Māyā connotes a "magic show, an illusion where things appear to be present but are not what they seem".

Māyā is also a spiritual concept connoting "that which exists, but is constantly changing and thus is spiritually unreal", and the "power or the principle that conceals the true character of spiritual reality"

Jews are familiar with the ascetic ideal inherent in the Christian tradition [...]

[and] they have come to know the hedonistic ideal inherent in the secularism of our day [...]

The Jewish attitude has in fact stood in sharp contrast to both extremes and the Jew has maintained an age-old resistance to both views and the practices they generate.

[The] image of the ascetic is not the Jewish idea of a holy person. On the contrary, there is reason to argue that although such asceticism is not forbidden, such a disassociation from life and the assumption of additional prohibitions is actually frowned upon in Judaism.

A Jewish definition of holiness may be put in these terms: Holiness does not lie in the ascetic, saintly withdrawal from life, or in excessive denial to oneself of all human pleasures, or in the repression of all human drives. 

It consists, rather, of full participation in the stream of human community life, sharing the joyous as well as the sorrowful experiences which life has to offer, denying to oneself no legitimate pleasures; but at the same time so developing one's sense of discernment as to be able to distinguish and choose the right from the wrong, the true from the false, the good from the bad, the sacred from the profane, the pure from the impure, and the clean from the unclean.

The common denominator between the Jewish concept of hoiness and that of other faiths is indeed expressed in the crucial concept of being removed.

[...] Views differ, however, when one proceeds to consider the question - [...] removed from what? To others it has meant being removed from life. To the Jew, it has meant being removed from idolatry; being removed from secularism; being removed from the vulgar and the profane.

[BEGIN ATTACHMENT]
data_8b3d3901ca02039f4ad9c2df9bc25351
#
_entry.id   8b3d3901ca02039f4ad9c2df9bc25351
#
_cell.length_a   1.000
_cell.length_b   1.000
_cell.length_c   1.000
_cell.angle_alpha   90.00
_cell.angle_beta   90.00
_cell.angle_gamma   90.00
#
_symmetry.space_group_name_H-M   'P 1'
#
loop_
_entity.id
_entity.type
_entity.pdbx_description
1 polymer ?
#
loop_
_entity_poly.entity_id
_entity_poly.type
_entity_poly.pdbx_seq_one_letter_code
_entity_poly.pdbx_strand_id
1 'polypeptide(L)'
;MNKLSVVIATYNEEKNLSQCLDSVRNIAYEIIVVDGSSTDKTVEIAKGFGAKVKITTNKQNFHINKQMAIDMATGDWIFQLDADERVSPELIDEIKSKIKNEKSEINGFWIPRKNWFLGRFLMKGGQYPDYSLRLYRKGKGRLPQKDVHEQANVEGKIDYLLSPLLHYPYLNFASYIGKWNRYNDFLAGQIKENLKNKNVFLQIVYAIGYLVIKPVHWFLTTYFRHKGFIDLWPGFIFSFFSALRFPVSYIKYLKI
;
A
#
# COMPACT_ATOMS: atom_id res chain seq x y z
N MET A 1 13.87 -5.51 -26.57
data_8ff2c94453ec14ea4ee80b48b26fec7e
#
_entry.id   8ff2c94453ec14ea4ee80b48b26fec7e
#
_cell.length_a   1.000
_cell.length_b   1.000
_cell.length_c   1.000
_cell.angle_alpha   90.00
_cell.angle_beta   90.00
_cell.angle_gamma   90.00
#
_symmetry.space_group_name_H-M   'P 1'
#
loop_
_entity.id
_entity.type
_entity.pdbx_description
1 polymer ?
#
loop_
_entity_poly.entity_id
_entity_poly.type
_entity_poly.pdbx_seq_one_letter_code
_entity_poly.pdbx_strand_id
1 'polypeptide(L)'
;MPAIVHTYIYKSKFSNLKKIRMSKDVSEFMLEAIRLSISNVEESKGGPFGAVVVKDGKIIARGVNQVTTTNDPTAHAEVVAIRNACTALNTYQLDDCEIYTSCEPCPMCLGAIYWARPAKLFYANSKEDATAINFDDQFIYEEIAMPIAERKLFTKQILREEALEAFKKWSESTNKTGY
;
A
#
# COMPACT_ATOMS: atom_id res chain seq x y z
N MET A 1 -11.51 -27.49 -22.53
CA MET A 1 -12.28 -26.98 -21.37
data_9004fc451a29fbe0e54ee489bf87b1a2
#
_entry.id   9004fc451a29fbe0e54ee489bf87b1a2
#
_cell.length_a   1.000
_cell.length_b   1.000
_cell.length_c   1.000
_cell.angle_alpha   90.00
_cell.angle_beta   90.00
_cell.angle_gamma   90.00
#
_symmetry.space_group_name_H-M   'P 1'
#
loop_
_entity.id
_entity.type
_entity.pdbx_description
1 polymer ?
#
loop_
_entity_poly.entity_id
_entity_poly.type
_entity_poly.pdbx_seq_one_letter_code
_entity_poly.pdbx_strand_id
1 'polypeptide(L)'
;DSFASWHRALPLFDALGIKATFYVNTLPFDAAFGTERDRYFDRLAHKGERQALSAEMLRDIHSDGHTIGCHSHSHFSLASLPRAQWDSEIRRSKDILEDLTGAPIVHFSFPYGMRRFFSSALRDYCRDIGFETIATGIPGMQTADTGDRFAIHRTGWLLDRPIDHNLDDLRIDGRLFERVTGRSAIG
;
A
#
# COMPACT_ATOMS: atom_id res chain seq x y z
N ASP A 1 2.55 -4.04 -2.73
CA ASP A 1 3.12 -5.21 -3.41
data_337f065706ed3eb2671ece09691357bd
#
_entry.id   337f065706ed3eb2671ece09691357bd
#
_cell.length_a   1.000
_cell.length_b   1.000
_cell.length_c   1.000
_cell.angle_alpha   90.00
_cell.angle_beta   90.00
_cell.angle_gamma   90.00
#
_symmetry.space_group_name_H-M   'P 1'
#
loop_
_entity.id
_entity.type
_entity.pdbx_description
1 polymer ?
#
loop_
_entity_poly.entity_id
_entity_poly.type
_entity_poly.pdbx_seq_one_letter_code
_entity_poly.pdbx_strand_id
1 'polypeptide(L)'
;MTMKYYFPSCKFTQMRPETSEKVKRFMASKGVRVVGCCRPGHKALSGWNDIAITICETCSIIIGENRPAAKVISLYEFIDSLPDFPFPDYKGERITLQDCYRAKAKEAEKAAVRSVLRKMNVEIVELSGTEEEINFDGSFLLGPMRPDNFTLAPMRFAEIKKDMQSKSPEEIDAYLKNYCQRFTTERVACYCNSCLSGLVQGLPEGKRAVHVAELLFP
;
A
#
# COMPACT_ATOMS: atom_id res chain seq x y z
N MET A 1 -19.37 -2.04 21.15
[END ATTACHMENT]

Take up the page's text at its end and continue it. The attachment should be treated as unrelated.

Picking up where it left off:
[Rabbi Hayim Halevy Donin]
To Be A Jew, p. 36-7, 122

"But there is one thing that, as long as you live in this world, I cannot reveal to you, one thing for which I must only say, 'Silence! So I have decided that it should be!'"

"But tell me why, Eternal G‑d!" Moses pleaded.

"Moses," G‑d asked, "if you knew the answer, if you understood why there had to be suffering from an all-powerful, beneficent G‑d. What would you do then?"

"I suppose I wouldn't feel so bad about it then."

"Precisely. And that is just what I don't want. I don't want you to be complacent. I don't want you to tolerate darkness.

You must fight it with every sinew of your flesh, with all the capacity of your soul. Until you redeem every spark of light from its captivity, until you can bring sweetness to the most bitter places, until you have not left a corner of my world untouched with acts of kindness and compassion... until then you must hate the darkness as a blood-sworn enemy."

[Tzvi Freeman]
'The Lunar Files'

Uatu the Watcher stands on the edge of Stephen Strange’s pentagram and asks him how long it has been since he has eaten.

The Sorcerer Supreme replies that he has had just a little water since the Civil War began. Uatu asks Strange if he isn’t tempted to simply end this - with his great power he could stop this quarrel with a gesture or whisper.

Dr. Strange replies that is exactly why he must remain above the fray, for there is no right or wrong in this debate, but it is simply a matter of perspective [...]

Uatu replies that, as a Watcher, he is more than familiar with such dilemmas. Uatu asks Strange to tell him why he is fasting if he favors no side - ‘What outcome are you meditating for?’ Strange replies ‘Whichever victory is best for all mankind, my friend…and spills the least amount of blood tonight!’

'Civil War #6'

When there is full parity of the opposites, attested by the ego’s absolute participation in both, this necessarily leads to a suspension of the will, for the will can no longer operate when every motive has an equally strong countermotive.